Coyote encounters make for memorable experience

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There is no sight quite as chilling as spotting a predator within steps of livestock. We returned home around dusk one recent night, and as we turned in to our farm lane, Doug and I both noticed what we first thought was a stray dog in our sheep pasture.

As Doug slowed to get a closer look, a coyote stopped and looked right at us. The large pasture had been mowed just the day before, or it otherwise might have gone unnoticed.

“Keep your eye on it as best you can,” Doug instructed me. Then I heard him say, “There are two of them.”

It was a chilling moment. We both knew what to do.

Keeping still

My job was to keep the dogs quiet, and near me. If I had tried to go check on the sheep, the dogs would have followed me as they always do, and what we did not want was a showdown.

It was a fairly cool night, so the sheep were bunched together fairly close to the barn, just up over the hill from the two coyotes.

Doug was in the house and back out quickly, a 22-250 over his shoulder.

Within just moments, I heard a single shot.

He later told me that the two coyotes were running when he managed to land one. The other was long gone.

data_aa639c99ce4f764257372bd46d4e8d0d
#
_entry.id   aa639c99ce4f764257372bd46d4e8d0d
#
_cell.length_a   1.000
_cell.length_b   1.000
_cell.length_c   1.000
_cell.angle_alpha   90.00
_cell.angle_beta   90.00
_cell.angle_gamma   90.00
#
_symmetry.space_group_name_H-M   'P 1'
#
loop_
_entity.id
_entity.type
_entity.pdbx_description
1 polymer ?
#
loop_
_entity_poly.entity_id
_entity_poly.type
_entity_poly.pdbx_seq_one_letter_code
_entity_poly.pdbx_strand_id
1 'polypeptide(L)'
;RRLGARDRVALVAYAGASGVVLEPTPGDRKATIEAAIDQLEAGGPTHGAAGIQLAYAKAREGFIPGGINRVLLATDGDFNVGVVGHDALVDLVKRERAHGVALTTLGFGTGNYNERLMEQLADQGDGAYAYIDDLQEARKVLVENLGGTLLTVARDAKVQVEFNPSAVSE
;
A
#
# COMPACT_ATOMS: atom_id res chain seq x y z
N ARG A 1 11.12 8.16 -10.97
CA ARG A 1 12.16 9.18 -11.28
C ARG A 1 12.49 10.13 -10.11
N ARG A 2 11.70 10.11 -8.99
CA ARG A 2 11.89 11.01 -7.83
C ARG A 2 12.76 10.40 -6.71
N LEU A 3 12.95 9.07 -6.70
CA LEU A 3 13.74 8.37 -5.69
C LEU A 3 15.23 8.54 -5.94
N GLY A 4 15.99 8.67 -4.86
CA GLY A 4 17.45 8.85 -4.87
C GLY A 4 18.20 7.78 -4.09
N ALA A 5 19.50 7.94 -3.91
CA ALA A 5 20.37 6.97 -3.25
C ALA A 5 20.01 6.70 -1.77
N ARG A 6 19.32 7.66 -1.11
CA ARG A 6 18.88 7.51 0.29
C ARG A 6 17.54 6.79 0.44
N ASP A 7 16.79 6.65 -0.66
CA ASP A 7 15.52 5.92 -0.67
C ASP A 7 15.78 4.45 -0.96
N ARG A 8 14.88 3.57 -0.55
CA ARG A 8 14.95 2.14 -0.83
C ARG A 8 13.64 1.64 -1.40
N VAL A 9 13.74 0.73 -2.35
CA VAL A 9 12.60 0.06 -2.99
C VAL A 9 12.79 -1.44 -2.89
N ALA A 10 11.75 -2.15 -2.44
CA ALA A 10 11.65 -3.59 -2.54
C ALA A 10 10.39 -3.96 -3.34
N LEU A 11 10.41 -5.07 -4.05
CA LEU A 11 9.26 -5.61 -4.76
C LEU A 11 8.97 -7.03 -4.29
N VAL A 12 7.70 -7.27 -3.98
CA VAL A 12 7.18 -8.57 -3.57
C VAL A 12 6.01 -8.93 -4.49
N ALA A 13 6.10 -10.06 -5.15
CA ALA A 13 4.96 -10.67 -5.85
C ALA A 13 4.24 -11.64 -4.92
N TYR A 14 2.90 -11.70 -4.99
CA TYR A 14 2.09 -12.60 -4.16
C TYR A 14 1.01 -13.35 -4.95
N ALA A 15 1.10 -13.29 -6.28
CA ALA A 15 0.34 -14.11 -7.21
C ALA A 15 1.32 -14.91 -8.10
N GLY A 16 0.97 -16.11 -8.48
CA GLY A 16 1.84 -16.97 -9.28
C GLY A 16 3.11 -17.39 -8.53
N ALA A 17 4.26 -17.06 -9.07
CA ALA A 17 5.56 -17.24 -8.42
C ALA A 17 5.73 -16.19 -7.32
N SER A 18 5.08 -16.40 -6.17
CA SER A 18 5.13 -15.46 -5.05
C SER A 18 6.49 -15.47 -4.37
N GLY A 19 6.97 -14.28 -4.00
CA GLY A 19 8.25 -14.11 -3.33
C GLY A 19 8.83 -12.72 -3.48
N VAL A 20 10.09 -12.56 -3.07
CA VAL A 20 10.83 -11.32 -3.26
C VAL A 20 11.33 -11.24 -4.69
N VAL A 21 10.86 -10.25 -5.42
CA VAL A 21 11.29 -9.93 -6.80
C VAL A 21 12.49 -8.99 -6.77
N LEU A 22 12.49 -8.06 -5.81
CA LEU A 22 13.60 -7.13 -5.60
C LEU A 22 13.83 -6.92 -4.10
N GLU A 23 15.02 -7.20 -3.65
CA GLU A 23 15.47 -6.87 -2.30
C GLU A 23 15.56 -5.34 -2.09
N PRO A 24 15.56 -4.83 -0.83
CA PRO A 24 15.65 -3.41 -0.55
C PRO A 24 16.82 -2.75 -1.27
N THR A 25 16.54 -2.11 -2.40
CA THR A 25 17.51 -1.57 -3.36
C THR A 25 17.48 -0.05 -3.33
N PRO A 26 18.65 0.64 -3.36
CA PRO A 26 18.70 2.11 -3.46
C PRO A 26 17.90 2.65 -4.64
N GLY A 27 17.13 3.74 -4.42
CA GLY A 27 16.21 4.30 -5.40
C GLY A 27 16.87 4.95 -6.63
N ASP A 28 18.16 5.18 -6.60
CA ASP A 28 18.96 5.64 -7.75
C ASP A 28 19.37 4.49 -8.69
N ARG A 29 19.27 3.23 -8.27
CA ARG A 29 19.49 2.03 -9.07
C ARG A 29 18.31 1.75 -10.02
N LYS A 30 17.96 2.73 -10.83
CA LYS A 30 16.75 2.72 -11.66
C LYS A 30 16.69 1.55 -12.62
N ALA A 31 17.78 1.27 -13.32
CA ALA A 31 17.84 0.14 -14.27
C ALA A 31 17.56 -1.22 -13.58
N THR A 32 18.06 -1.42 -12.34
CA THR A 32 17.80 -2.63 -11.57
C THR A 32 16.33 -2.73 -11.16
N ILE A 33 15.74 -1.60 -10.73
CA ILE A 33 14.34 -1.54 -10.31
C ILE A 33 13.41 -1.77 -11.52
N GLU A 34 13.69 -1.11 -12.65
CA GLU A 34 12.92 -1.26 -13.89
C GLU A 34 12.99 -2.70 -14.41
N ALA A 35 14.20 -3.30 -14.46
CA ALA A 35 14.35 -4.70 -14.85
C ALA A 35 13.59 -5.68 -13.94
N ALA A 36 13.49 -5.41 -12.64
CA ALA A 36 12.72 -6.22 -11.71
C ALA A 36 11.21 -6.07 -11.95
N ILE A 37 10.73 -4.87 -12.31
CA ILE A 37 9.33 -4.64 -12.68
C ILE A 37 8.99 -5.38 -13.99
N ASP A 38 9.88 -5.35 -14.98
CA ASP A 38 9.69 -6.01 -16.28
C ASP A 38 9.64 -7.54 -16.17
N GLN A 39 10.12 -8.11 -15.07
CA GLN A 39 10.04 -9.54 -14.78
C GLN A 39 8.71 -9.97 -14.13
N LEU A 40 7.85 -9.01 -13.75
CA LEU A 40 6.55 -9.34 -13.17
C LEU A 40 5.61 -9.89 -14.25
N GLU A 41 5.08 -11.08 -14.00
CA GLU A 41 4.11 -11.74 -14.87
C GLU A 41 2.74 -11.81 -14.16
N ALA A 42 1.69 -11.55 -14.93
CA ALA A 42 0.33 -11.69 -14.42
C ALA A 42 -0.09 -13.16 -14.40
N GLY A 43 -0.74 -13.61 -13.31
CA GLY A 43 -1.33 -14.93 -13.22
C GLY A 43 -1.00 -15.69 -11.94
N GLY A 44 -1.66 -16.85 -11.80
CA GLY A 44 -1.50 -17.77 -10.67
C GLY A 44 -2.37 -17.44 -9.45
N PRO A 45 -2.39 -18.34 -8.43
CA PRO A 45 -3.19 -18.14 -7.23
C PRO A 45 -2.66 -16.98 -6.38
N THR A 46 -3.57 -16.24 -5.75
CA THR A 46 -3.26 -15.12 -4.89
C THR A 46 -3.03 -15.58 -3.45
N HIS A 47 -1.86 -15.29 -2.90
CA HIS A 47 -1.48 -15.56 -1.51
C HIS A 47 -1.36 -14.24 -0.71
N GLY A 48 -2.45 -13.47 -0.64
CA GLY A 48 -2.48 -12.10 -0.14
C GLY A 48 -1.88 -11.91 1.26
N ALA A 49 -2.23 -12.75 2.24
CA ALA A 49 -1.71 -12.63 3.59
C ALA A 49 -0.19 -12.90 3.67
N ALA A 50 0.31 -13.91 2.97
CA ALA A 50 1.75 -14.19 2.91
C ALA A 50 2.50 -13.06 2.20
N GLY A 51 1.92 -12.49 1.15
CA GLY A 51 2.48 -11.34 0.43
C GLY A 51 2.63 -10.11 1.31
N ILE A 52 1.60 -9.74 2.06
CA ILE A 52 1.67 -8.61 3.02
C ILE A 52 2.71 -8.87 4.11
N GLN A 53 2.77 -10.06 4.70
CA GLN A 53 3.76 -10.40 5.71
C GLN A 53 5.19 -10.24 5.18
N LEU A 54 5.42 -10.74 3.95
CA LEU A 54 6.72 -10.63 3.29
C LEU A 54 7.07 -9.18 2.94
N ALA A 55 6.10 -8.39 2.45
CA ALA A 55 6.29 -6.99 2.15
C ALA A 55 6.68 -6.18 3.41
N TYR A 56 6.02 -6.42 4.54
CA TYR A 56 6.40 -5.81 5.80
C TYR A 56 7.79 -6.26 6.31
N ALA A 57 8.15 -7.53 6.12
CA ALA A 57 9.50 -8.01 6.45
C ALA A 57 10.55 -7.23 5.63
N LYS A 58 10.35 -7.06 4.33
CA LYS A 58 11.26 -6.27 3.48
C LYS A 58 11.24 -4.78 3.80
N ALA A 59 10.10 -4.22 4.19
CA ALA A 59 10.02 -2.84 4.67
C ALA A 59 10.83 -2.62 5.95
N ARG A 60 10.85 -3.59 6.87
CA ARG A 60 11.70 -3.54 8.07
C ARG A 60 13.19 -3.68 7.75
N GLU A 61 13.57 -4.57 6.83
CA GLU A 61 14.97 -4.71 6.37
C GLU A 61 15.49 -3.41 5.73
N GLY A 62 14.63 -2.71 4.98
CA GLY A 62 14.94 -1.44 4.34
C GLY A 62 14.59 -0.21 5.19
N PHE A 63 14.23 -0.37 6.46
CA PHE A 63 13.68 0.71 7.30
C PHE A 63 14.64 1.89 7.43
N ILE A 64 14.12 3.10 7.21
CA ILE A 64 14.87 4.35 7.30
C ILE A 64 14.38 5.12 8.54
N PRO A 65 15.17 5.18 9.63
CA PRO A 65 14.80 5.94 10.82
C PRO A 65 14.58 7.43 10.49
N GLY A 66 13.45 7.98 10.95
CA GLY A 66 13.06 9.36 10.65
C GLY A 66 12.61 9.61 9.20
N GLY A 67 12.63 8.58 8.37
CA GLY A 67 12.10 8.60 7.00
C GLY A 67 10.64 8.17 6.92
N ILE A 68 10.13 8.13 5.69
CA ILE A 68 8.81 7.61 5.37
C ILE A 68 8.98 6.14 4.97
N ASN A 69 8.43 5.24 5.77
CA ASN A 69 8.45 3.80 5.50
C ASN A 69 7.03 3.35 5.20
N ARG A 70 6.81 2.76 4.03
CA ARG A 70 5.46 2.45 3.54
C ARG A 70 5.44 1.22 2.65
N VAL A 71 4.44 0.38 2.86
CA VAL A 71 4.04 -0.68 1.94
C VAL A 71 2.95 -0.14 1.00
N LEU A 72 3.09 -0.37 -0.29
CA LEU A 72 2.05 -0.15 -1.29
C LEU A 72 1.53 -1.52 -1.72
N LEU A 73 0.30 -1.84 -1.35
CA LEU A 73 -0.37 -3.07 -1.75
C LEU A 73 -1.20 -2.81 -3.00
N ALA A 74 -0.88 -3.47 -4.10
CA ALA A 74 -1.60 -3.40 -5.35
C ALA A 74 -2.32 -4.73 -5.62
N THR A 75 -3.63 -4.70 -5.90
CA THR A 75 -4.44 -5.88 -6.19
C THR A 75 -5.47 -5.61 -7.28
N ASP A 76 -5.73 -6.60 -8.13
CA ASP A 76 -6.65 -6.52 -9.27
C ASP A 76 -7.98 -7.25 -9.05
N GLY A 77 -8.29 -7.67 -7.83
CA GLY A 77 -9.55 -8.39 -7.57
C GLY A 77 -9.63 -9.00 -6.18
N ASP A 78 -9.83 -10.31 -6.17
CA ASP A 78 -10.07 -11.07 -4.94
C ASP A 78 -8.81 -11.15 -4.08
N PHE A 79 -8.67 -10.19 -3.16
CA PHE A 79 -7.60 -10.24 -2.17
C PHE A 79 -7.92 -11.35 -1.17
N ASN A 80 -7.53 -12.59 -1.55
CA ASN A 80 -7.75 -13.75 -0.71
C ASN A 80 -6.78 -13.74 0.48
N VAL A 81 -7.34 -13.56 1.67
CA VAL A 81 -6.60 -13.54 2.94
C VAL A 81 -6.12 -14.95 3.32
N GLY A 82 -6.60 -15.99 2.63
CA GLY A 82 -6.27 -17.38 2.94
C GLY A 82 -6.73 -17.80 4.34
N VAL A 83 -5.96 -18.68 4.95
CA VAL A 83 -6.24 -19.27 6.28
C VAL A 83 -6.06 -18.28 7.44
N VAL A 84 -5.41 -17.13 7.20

By the look of it, the coyote Doug shot was likely one of this year’s pups.

Growing numbers

Fairly large litters keep this predator growing in numbers. A man in our community, one of the Hoover brothers who often helped us on the dairy farm, hunts coyote using trained beagles.

He managed to get 84 in this area just this year alone. Coyote are lightning-fast runners, able to reach speeds of 40 miles an hour. They live and hunt in packs for a reason.

Their shrewdness is keen — one might jump around to distract prey, while another sneaks up and pounces. We have long known coyotes are all around us.

Sounds at night

We hear the coyote yip and cry, especially on still summer nights. We lost a friendly barn cat to coyote the first summer we moved here.

We were certain of it; I had watched the cat head out to hunt the fields behind the barn at dusk, and as we sat on our back porch, we heard the commotion, a loud cat cry, and then no more.

It was a sickening realization, and one I will never forget. Coyotes can make a diet of frogs, snakes, rodents, fruit, and grass, as well as the better known rabbits, fish, and deer.

Farm country creates a rich diet and lots of cover in which to hide during daylight hours, hunting for food at night.

With plenty of food for the taking, there was no reason to panic in seeing the coyote in our sheep pasture.

Rather, it was an unsettling, healthy respect for what coyote are capable of that sent that memorable shiver up the spine.

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Judith Sutherland, born and raised on an Ohio family dairy farm, now lives on a 70-acre farm not far from the area where her father’s family settled in the 1850s. Appreciating the tranquility of rural life, Sutherland enjoys sharing a view of her world through writing. Other interests include teaching, reading, training dogs and raising puppies. She and her husband have two children, a son and a daughter, in college.

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